Recommended Article: Elements of Wrongful Death Claim
What if there are no assets or “estate”?
The law factors in more than just physical property. Just because the deceased person didn’t leave behind a huge house and a stock portfolio doesn’t mean they didn’t have assets.
When we look at wrongful death case, we look at tangible things—like that person’s potential earnings for the rest of their life—and at intangible things, like the loss of that person’s love and companionship.
And we often help the family open an Estate for legal purposes.
But how is case value calculated?
Wrongful death case value is calculated by a statistical process, using government guidelines. It is based on a lot of different factors, including damages.
We know that a wrongful death case doesn’t bring back someone you love. It is just the closest thing to “fair” that our justice system can do: provide the remaining family with monetary compensation.
It is not perfect, but it is as close to justice as we can get.
What are “damages”?
“Damages” is a legal term for money awarded by a court. When you file a civil lawsuit, you are asking to be fairly compensated for the harm and losses caused by someone else’s bad actions.
Our civil justice system recognizes that no one can undo what has happened. The only thing we can do is to provide a way for you to recover damages for that loss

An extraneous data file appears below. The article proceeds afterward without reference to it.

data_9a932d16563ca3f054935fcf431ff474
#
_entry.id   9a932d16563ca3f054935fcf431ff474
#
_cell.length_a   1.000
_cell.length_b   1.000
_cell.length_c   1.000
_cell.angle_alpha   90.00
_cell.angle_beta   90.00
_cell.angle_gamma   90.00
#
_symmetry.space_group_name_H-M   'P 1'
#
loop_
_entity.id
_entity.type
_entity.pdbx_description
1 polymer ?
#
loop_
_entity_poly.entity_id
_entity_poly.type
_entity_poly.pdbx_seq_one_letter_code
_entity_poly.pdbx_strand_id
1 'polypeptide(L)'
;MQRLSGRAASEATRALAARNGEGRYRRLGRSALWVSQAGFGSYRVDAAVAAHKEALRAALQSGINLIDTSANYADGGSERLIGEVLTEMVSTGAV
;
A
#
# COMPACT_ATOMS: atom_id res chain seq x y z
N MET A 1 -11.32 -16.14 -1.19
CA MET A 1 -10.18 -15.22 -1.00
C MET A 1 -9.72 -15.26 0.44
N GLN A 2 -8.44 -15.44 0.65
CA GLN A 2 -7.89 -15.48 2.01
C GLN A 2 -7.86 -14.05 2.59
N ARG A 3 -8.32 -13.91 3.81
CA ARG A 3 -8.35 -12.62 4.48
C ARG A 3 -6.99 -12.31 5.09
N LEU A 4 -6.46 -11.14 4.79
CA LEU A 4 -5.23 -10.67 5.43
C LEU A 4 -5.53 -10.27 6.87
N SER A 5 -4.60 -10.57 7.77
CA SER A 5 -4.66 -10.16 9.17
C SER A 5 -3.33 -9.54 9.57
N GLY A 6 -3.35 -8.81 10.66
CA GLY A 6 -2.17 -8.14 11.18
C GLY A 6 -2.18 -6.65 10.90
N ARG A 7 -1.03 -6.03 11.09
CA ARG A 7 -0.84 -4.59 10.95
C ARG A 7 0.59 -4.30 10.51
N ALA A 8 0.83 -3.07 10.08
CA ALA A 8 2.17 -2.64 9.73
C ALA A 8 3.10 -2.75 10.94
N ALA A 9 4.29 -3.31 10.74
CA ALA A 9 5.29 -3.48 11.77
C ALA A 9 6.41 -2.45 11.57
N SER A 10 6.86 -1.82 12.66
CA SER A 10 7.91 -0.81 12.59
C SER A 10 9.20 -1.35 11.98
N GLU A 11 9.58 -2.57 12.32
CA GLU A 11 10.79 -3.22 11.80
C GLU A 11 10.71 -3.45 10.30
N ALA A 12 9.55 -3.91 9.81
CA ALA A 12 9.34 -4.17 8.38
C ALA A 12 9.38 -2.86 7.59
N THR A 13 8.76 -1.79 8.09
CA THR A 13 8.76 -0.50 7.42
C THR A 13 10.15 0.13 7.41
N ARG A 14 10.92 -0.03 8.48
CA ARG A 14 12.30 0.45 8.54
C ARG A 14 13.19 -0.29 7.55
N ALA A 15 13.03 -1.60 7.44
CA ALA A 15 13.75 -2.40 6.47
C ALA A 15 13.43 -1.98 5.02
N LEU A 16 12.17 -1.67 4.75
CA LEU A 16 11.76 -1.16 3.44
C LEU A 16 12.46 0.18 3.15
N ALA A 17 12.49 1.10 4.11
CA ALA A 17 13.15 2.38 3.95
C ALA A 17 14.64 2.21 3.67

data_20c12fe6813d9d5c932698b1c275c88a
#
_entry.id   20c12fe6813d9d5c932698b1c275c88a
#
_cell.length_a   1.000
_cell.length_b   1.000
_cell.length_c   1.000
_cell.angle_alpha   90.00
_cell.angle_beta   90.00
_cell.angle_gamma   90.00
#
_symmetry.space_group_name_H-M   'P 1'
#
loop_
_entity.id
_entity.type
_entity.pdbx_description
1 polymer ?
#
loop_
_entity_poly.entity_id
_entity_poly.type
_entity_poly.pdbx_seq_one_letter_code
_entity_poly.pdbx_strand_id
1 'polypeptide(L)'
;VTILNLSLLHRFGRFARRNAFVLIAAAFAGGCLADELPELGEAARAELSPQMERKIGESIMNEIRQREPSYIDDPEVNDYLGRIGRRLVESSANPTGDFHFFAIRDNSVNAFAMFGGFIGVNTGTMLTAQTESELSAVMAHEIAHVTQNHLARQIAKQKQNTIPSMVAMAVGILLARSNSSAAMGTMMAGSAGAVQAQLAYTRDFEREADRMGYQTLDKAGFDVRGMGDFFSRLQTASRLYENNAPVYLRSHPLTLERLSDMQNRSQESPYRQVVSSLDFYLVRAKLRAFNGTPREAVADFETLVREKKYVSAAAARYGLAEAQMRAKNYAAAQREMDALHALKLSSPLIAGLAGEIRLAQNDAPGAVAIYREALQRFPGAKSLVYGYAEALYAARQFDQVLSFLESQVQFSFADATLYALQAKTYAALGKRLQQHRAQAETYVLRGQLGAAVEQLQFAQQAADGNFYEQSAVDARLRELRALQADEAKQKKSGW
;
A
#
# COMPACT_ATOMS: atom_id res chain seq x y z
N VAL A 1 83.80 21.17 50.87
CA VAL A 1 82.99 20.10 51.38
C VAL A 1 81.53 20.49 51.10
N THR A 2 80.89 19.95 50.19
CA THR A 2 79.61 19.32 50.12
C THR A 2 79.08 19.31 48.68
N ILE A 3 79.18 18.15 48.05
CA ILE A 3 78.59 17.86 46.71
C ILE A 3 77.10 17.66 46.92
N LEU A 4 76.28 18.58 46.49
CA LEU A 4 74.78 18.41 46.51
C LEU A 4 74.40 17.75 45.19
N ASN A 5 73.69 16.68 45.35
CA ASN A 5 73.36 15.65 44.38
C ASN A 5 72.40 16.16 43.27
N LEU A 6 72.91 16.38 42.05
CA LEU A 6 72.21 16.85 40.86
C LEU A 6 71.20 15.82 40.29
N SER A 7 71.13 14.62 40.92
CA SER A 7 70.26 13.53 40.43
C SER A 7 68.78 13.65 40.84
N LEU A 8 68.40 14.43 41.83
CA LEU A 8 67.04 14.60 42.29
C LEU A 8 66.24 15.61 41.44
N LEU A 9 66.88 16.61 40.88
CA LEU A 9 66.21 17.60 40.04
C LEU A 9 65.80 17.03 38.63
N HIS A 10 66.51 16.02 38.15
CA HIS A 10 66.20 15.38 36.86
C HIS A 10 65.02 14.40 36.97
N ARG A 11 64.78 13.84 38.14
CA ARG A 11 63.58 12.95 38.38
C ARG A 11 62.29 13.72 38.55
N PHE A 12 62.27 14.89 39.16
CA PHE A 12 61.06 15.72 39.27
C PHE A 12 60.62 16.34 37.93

- Economic damages in a wrongful death case are the hard costs and expenses, like any final medical bills and funeral or burial expenses. The loss of the future wages of the person who died may also be included.
- Non-economic damages are the intangible costs, like the person’s suffering before their death, and also the loss of that person’s companionship in the lives of remaining family members.
Recommended Case Study: Wrongful Death: Failures by 911 Operators and the County’s Emergency Call System
How much is the average wrongful death settlement?
There’s no real average wrongful death settlement, just like there’s no real average death.
These cases depend on factors like how old the person was when they died, the circumstances surrounding their death—and the ability to hold someone legally and financially accountable for it. There are many more factors that are considered.
We do have jury verdicts and past settlements, that help us evaluate the best possible outcome for each case. Talking with a lawyer will help give you a better idea of what is possible in your particular circumstances.
Who pays for a wrongful death settlement?
It depends on how the death occurred. In general, a wrongful death settlement—or a trial verdict—comes from an insurance policy, not from individuals.
Examples: how death settlements are paid.